NEW YORK – Starting in the early 1900s, an ocean liner voyage was the epitome of luxury travel and the standard mode for international travel until airplanes became commonplace. Well-designed and decorated opulently, ocean liners were the playground of the rich and famous. Author Jules Verne described the experience as being aboard a “floating city.”
Collectors today long for souvenirs from those floating palaces – ocean liners like the Titanic, Lusitania, Normandie, Queen Mary, Andrea Doria, Britannic and the Leviathan to name a few – and any artifact, large or small, is highly collectible. Buyers covet menus, postcards, deck plans, silver and china as well as ship furniture from dining tables to deck chairs. Even pieces of crew uniforms are desirable and tell stories of life aboard ocean liners.
Brian Hawley of Luxury Liner Row, based in North Carolina, has been fascinated with ocean liners since he was 8 years old and has been dealing in ocean liner memorabilia for 35 years. “It’s something that I just always loved. It’s super passionate fun, it isn’t even just a hobby,” he said. “It’s almost an addiction like sushi – you just can’t get enough.”
Hawley said the ill-fated Titanic is one of the most-collected ocean liners but expands that to the White Star Line in general in terms of collectability. “I kind of call that the Cadillac of ocean liner memorabilia. There is always a lot of interest and a lot of desire. There is something that fascinates people about Titanic and that spills over into collecting other White Star liners, particularly her sister ship Olympic.”
“Titanic brings everyone to the party typically. They’ve seen the movies, the James Cameron movie certainly, but there are a lot of other ocean liners as well that are highly collectible as well and some for different reasons that you might not expect such as the Normandie,” he said.
The Normandie was launched in 1935 as the largest and quickest passenger ship and she made the Atlantic crossing in 4.14 days, setting a record. “She is a 1930s French ocean liner and represents the highwater mark of Art Deco,” Hawley said. “In addition to being highly sought after by ocean liner collectors, she is also sought after by Art Deco collectors. She is a kind of a crossover.” Travel posters featuring ocean liners also hold crossover appeal with ocean liner collectors competing with poster collectors.
“The ultimate top end, outside certain key Normandie pieces and Titanic pieces, generally speaking, is furniture from the actual ships, for example, Queen Mary chairs or carpets from a famous ocean liner,” Hawley said.
From Deco to midcentury-style furniture particularly from the ’30s, ’40s, ’50s and ’60s, ocean liner furniture is very collectible and can bring high prices, depending on rarity. In the 1930s, Cunard spent lavishly to have its dining chairs made of solid sycamore.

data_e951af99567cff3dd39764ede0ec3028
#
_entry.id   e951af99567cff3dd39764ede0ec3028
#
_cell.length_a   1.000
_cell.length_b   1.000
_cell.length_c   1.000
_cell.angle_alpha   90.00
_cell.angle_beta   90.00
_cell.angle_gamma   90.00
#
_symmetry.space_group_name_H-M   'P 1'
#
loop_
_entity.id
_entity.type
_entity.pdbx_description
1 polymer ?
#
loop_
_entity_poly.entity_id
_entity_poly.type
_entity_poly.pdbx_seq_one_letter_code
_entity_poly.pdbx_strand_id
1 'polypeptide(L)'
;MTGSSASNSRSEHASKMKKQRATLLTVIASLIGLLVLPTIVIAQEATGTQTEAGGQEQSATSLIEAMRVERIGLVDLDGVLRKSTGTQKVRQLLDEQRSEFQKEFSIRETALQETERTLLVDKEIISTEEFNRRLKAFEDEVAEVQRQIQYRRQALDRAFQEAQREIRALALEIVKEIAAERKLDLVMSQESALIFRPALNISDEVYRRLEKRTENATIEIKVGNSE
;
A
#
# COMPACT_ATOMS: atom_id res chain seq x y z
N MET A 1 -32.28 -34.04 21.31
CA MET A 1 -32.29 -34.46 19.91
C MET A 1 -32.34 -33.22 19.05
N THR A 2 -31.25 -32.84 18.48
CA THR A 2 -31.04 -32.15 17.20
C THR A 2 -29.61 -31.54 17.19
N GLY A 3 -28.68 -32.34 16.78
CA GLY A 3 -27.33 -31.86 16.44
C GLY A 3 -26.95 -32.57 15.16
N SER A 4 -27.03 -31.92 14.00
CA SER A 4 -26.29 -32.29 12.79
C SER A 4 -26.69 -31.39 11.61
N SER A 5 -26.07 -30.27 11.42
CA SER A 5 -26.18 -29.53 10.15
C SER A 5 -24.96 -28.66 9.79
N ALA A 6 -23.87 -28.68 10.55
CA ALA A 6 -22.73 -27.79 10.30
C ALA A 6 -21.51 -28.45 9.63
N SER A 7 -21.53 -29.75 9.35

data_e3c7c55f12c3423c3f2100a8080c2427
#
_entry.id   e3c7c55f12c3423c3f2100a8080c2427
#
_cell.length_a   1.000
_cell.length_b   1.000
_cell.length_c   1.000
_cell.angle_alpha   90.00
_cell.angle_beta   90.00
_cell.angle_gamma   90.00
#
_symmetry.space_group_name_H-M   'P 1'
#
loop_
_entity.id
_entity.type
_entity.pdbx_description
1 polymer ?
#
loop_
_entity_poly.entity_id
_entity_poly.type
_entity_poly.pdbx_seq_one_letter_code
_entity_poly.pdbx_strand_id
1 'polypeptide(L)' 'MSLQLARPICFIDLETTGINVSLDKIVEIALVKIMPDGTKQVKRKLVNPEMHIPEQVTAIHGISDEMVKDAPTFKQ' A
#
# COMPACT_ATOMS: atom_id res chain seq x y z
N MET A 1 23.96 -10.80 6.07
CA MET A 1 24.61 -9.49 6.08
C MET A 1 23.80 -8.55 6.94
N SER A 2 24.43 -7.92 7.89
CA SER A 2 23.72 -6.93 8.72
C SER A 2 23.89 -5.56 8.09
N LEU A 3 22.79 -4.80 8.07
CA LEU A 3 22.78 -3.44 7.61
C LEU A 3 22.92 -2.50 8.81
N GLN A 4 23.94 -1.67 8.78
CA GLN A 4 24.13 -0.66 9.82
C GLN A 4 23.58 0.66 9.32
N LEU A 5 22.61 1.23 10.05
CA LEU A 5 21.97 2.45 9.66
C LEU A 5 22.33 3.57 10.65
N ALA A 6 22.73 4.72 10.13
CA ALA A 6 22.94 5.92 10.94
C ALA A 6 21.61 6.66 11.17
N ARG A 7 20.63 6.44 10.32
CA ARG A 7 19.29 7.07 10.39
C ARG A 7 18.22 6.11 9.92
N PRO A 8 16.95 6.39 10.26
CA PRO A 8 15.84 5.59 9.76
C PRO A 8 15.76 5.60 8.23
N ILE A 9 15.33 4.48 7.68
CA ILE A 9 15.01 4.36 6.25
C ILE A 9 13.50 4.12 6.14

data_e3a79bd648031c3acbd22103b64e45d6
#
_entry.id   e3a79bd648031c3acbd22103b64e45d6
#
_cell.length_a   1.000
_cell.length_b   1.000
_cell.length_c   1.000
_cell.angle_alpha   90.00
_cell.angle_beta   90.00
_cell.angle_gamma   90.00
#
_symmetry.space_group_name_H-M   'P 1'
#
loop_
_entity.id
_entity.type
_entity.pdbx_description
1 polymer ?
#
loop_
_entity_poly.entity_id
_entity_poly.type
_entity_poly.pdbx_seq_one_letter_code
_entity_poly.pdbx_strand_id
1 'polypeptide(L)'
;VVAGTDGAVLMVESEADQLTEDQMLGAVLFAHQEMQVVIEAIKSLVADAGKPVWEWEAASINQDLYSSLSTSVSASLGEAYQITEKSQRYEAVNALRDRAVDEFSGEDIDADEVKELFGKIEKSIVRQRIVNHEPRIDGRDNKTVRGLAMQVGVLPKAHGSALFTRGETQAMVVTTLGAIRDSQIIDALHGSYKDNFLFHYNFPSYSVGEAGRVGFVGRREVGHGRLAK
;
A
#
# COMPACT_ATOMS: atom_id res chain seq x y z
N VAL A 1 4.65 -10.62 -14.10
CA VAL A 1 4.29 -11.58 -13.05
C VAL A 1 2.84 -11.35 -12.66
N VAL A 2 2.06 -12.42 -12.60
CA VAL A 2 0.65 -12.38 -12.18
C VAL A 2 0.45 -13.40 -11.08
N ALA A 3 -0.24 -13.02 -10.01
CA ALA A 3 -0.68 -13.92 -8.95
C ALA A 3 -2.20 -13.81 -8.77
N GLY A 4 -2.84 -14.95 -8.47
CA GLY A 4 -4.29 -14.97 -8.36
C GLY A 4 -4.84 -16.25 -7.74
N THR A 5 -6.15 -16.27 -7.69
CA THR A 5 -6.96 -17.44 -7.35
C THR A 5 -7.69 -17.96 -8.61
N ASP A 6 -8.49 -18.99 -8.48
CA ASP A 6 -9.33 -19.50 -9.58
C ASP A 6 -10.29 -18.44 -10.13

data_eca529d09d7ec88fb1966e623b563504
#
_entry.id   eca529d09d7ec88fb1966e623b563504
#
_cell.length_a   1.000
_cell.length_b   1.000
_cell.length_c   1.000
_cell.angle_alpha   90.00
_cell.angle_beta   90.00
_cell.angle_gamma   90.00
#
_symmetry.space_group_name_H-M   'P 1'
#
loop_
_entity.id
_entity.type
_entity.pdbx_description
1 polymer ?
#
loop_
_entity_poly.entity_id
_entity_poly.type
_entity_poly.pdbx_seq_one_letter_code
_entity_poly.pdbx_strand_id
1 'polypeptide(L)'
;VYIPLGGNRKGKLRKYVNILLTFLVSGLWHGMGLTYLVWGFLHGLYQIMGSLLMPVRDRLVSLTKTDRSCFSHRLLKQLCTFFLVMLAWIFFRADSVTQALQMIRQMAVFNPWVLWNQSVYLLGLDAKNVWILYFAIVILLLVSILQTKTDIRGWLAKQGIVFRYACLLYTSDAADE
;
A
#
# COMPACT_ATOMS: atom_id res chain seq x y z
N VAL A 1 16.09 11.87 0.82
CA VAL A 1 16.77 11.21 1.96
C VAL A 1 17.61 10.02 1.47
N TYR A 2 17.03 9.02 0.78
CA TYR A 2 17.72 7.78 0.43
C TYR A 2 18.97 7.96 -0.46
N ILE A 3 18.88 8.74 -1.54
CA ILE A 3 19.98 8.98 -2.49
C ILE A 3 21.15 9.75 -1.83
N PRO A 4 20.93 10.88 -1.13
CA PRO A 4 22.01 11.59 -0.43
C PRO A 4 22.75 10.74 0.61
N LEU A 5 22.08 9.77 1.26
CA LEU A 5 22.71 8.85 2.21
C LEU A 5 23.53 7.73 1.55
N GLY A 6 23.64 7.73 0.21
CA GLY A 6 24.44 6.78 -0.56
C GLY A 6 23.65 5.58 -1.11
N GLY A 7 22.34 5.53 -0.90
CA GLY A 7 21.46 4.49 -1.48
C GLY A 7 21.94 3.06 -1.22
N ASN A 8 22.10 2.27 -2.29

Ocean liner collectibles run the gamut from travel posters, tickets and other ephemera to china and silver. Collectors tend to hone in one type of collectible, he said. There are lots of collectors who swear almost solely by the china and silver. “I have a customer who only collects unused ocean liner postcards and he only wants mint, never posted,” Hawley said. “I have a customer who only wants postcards with a specific postmark on it because he likes it to be associated with the ship’s launch and I have customers who only collect deck plans.”
Vermont-based Nautiques, which specializes in the golden age of ocean liner travel, researches items for historical accuracy and carries a wide range of items to suit all collecting tastes. Among desirable items are dining serving pieces such as a kosher soup tureen from the White Star Line, dated 1911, to an original “dress ring” from the Queen Mary decorated with the ship’s name and the Cunard lions. While it resembles a life preserver, this ring would have only had a ceremonial use.
New collectors will often start with ocean liner ephemera, Hawley said. “Paper is fun and easy. The brochures, the deck plans … it’s not terribly expensive and you can get a collection started that way,” he said, noting there is a wide range in terms of prices for all levels of paper collectors. “For example, there would be an invitation to the launch of the Queen Mary in the ’30s and then there would be an invitation to the launch of the Lusitania that’s going to be significantly more expensive than the one from the ’30s,” he said. “Even though the one from the ’30s is highly sought after, the one from 1906 is going to be much rarer and harder to get so it’s going to go for much more. It’s just a fascinating field.”
Ocean liner memorabilia is a quirky hobbyist pursuit and many collectors are passionate about what they collect. Renowned collector Frank Braynard studied the Leviathan for decades and amassed an impressive collection of artifacts relating to the ship, said to be the largest American passenger ship in the 1920s and ’30s. He donated many items to the Smithsonian, which frames its nautical collection.
Personally drawn to cups and saucers, Hawley said these are another common starting point for collectors. “For me personally, there’s nothing that beats a good cup and saucer from your favorite ocean liner or company. It displays well, you don’t need a case and you can just set it out on the bookshelf with your various ship books,” he said. “Even if you don’t do much more than maybe a White Star Line cup and saucer, you can build a conversation around it. People will come in and say, ‘What’s this?’”